Stakeholder feedback on potential uses for accumulated surplus

Discussion period: March 1 to May 1, 2017

This summary provides a review of comments the Canadian Grain Commission received from stakeholders during our discussion on potential uses for the accumulated surplus, which concluded on May 1, 2017.

Consideration of potential proposals for using the accumulated surplus is a separate process from the consultation on Canadian Grain Commission user fees for the 2018 to 2023 fee cycle.

Stakeholder comments will be evaluated and taken into consideration as we move forward with identifying a proposal, or proposals, that will maximize value for producers and the industry. The Canadian Grain Commission does not have independent authority to spend the accumulated surplus. We are working closely with Treasury Board Secretariat, Justice Canada, the Department of Finance, and Agriculture and Agri-Food Canada in considering all aspects. Prior to carrying out any proposal, stakeholders may have further opportunity to provide input.


1. Discussion process

On March 1, 2017, we released our discussion document, Potential Use of Accumulated Surplus, which provided several high-level proposals for using the surplus and their associated considerations.

This document was emailed directly to industry and producer stakeholders, including all Canadian Grain Commission licensees, producer organizations, industry associations and relevant government organizations. At the same time, a news release was issued. The document was posted on this website.

The consultation document was accessed over 1,000 times between March 1 and May 1, 2017. A total of 92 formal written submissions were received, including 56 form letters.

2. General comments

In general, the vast majority of stakeholders said that the Canadian Grain Commission’s accumulated surplus should be directed towards activities that deliver clear benefits to producers. Stakeholders said producers should have input into how the surplus is used since they represent the primary source of the surplus fee recovery.

Many stakeholders recognized the value of investing in infrastructure and in the future. However, some stakeholders disagreed with using the surplus to fund proposals that would require capital investment because user fees were not explicitly collected for that purpose. They said that appropriation funds would be more appropriate.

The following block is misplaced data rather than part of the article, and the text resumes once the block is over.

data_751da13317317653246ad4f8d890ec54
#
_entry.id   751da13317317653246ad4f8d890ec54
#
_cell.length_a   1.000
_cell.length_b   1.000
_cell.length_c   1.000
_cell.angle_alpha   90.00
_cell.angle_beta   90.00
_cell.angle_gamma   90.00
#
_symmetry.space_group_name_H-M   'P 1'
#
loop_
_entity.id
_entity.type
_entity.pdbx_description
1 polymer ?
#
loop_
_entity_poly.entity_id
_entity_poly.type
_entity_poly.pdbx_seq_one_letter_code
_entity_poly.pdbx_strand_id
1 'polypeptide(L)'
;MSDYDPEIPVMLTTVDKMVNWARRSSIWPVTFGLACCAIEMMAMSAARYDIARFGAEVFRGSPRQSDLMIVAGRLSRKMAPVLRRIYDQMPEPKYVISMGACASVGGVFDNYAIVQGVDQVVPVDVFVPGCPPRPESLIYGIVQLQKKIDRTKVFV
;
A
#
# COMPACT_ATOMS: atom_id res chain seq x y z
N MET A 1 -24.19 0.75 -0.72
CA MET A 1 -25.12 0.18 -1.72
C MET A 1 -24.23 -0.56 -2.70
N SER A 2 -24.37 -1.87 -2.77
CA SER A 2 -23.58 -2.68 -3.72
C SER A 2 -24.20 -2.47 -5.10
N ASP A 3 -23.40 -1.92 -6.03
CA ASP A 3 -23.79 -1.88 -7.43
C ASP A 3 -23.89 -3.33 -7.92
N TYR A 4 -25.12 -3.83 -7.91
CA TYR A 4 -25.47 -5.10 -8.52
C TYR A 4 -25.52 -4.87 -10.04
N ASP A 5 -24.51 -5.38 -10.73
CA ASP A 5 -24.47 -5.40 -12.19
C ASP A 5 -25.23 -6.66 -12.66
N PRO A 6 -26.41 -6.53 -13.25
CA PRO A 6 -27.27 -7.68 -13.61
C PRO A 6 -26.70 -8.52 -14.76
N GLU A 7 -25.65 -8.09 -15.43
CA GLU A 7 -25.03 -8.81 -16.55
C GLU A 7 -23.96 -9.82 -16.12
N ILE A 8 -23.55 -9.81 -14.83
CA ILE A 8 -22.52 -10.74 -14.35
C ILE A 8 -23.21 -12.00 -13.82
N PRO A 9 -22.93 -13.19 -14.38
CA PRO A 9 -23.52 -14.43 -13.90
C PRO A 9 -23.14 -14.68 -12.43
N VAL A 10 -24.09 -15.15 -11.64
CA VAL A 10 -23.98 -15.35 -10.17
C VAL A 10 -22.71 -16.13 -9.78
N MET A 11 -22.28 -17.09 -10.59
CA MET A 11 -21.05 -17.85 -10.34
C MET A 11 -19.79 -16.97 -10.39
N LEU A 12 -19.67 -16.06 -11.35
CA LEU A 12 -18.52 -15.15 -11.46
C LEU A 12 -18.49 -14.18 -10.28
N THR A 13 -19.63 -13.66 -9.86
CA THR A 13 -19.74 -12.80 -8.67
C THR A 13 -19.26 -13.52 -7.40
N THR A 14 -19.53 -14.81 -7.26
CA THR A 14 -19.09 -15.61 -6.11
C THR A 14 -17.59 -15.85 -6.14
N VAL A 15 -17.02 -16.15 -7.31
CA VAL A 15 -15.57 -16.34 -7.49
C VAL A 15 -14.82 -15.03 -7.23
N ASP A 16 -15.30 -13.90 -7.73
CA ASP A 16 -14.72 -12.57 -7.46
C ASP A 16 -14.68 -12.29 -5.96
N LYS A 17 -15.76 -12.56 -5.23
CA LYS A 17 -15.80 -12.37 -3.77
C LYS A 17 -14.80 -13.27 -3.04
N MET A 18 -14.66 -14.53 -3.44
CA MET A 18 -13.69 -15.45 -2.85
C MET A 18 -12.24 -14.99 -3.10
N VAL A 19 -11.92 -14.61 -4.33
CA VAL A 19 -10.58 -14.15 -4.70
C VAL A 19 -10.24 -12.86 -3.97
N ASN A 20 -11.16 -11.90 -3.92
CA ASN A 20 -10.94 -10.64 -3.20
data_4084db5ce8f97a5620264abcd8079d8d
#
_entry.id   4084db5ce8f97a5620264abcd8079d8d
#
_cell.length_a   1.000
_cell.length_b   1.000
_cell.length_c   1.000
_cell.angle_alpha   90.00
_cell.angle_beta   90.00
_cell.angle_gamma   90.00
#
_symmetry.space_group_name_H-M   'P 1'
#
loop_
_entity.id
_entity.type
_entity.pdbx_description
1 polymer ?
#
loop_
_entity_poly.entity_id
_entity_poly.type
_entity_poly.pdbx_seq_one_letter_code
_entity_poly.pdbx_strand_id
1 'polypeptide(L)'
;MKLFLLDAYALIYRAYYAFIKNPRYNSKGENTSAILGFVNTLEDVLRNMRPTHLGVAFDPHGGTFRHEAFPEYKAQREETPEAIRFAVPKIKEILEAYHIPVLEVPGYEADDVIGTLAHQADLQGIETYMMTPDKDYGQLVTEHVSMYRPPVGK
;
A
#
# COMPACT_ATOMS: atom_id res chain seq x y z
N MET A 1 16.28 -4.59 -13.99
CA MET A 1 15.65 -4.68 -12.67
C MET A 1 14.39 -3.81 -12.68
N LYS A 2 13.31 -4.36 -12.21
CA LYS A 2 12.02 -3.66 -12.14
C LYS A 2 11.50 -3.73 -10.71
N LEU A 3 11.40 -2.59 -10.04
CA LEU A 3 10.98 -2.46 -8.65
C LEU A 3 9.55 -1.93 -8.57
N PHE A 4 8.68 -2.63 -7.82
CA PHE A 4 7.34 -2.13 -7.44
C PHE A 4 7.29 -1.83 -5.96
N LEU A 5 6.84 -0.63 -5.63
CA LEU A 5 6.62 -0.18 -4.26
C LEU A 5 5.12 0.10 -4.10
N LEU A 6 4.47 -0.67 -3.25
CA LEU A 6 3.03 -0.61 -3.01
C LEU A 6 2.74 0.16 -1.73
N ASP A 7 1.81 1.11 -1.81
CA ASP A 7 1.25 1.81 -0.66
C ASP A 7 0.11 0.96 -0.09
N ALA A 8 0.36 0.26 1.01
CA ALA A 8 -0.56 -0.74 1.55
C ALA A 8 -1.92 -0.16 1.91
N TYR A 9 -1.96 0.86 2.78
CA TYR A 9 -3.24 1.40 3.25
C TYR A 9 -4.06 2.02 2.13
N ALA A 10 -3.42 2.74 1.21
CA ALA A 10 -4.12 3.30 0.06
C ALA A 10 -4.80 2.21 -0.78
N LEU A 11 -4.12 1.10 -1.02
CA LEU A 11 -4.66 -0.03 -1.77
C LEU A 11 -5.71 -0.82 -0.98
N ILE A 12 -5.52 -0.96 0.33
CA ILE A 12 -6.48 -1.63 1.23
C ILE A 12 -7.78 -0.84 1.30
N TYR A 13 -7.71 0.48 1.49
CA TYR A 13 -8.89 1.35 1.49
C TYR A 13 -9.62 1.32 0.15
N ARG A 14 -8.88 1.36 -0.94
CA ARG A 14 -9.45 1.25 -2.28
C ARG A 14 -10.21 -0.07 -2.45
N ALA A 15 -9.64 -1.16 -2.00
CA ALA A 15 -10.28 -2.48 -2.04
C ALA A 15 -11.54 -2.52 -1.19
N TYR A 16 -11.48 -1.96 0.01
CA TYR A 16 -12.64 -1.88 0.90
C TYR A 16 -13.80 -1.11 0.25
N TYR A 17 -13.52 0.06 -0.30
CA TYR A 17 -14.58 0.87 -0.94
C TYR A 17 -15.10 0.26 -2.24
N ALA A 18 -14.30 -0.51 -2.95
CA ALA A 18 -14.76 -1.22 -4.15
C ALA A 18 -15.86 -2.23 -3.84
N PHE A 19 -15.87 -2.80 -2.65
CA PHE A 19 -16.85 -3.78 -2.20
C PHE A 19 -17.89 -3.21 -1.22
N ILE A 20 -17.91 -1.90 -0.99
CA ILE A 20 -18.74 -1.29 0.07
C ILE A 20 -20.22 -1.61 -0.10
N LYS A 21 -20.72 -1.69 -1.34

Many stakeholders also said that the surplus should be used for only one initiative and that funding various proposals could diminish any meaningful impact to the sector.

3. Feedback on suggested uses of available surplus

Highlighted below are the prevalent stakeholder comments on information as presented in the discussion document.

Surplus reserve requirement

Stakeholders acknowledged the business rationale behind an operating contingency reserve, but a number of them questioned the magnitude of the Canadian Grain Commission’s planned operating contingency reserve. Furthermore, some stakeholders said that no surplus funds should be devoted to an operating reserve. They also suggested a comprehensive analysis of Canadian Grain Commission business operating risks to determine a more appropriate operating reserve.

Investing in producers and the industry

1. Provide initial funding for a Producer Compensation Fund

A few stakeholders supported using some of the accumulated surplus to enhance the Canadian Grain Commission’s Producer Protection Program and increase its effectiveness for producers. They recognized the potential sector benefits of a Producer Compensation Fund model, but said that further industry consultation is required on fund design prior to any program changes.

At the same time, a large number of stakeholders did not support investing the surplus in a Producer Compensation Fund. They said that this type of model could unfairly benefit new or less financially stable licensees and could lead to an overall increase in high-risk behavior by licensees

2. Reduce Canadian Grain Commission prescribed fees for a fixed period of time